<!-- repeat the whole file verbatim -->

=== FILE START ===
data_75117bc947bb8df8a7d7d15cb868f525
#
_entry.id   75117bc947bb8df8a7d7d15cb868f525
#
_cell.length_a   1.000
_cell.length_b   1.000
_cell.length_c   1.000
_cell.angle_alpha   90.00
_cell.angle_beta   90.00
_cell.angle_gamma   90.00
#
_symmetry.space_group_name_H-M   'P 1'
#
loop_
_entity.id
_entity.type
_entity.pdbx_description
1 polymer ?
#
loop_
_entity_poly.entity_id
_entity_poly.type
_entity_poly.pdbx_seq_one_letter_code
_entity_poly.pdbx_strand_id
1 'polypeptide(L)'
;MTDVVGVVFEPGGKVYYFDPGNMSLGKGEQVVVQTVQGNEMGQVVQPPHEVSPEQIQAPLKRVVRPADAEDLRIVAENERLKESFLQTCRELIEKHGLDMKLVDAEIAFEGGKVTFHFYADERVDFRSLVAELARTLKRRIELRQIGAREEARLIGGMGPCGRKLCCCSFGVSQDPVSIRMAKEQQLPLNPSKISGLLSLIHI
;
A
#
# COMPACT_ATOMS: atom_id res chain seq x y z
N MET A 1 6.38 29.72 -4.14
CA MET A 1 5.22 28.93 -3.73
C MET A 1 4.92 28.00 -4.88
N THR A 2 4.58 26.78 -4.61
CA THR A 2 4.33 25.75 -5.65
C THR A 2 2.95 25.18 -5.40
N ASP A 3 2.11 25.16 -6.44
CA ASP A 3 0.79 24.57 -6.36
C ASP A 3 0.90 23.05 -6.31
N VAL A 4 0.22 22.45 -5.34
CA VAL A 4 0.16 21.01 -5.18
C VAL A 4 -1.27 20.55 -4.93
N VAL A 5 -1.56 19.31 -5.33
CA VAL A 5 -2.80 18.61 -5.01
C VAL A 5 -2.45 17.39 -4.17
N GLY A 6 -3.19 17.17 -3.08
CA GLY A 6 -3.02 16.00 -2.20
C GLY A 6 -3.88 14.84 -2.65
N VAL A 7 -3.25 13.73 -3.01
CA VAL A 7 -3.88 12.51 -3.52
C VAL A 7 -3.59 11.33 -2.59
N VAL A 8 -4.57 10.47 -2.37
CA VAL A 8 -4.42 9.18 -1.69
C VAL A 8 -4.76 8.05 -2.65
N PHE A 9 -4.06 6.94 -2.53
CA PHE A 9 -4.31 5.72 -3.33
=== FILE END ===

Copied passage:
data_75117bc947bb8df8a7d7d15cb868f525
#
_entry.id   75117bc947bb8df8a7d7d15cb868f525
#
_cell.length_a   1.000
_cell.length_b   1.000
_cell.length_c   1.000
_cell.angle_alpha   90.00
_cell.angle_beta   90.00
_cell.angle_gamma   90.00
#
_symmetry.space_group_name_H-M   'P 1'
#
loop_
_entity.id
_entity.type
_entity.pdbx_description
1 polymer ?
#
loop_
_entity_poly.entity_id
_entity_poly.type
_entity_poly.pdbx_seq_one_letter_code
_entity_poly.pdbx_strand_id
1 'polypeptide(L)'
;MTDVVGVVFEPGGKVYYFDPGNMSLGKGEQVVVQTVQGNEMGQVVQPPHEVSPEQIQAPLKRVVRPADAEDLRIVAENERLKESFLQTCRELIEKHGLDMKLVDAEIAFEGGKVTFHFYADERVDFRSLVAELARTLKRRIELRQIGAREEARLIGGMGPCGRKLCCCSFGVSQDPVSIRMAKEQQLPLNPSKISGLLSLIHI
;
A
#
# COMPACT_ATOMS: atom_id res chain seq x y z
N MET A 1 6.38 29.72 -4.14
CA MET A 1 5.22 28.93 -3.73
C MET A 1 4.92 28.00 -4.88
N THR A 2 4.58 26.78 -4.61
CA THR A 2 4.33 25.75 -5.65
C THR A 2 2.95 25.18 -5.40
N ASP A 3 2.11 25.16 -6.44
CA ASP A 3 0.79 24.57 -6.36
C ASP A 3 0.90 23.05 -6.31
N VAL A 4 0.22 22.45 -5.34
CA VAL A 4 0.16 21.01 -5.18
C VAL A 4 -1.27 20.55 -4.93
N VAL A 5 -1.56 19.31 -5.33
CA VAL A 5 -2.80 18.61 -5.01
C VAL A 5 -2.45 17.39 -4.17
N GLY A 6 -3.19 17.17 -3.08
CA GLY A 6 -3.02 16.00 -2.20
C GLY A 6 -3.88 14.84 -2.65
N VAL A 7 -3.25 13.73 -3.01
CA VAL A 7 -3.88 12.51 -3.52
C VAL A 7 -3.59 11.33 -2.59
N VAL A 8 -4.57 10.47 -2.37
CA VAL A 8 -4.42 9.18 -1.69
C VAL A 8 -4.76 8.05 -2.65
N PHE A 9 -4.06 6.94 -2.53
CA PHE A 9 -4.31 5.72 -3.33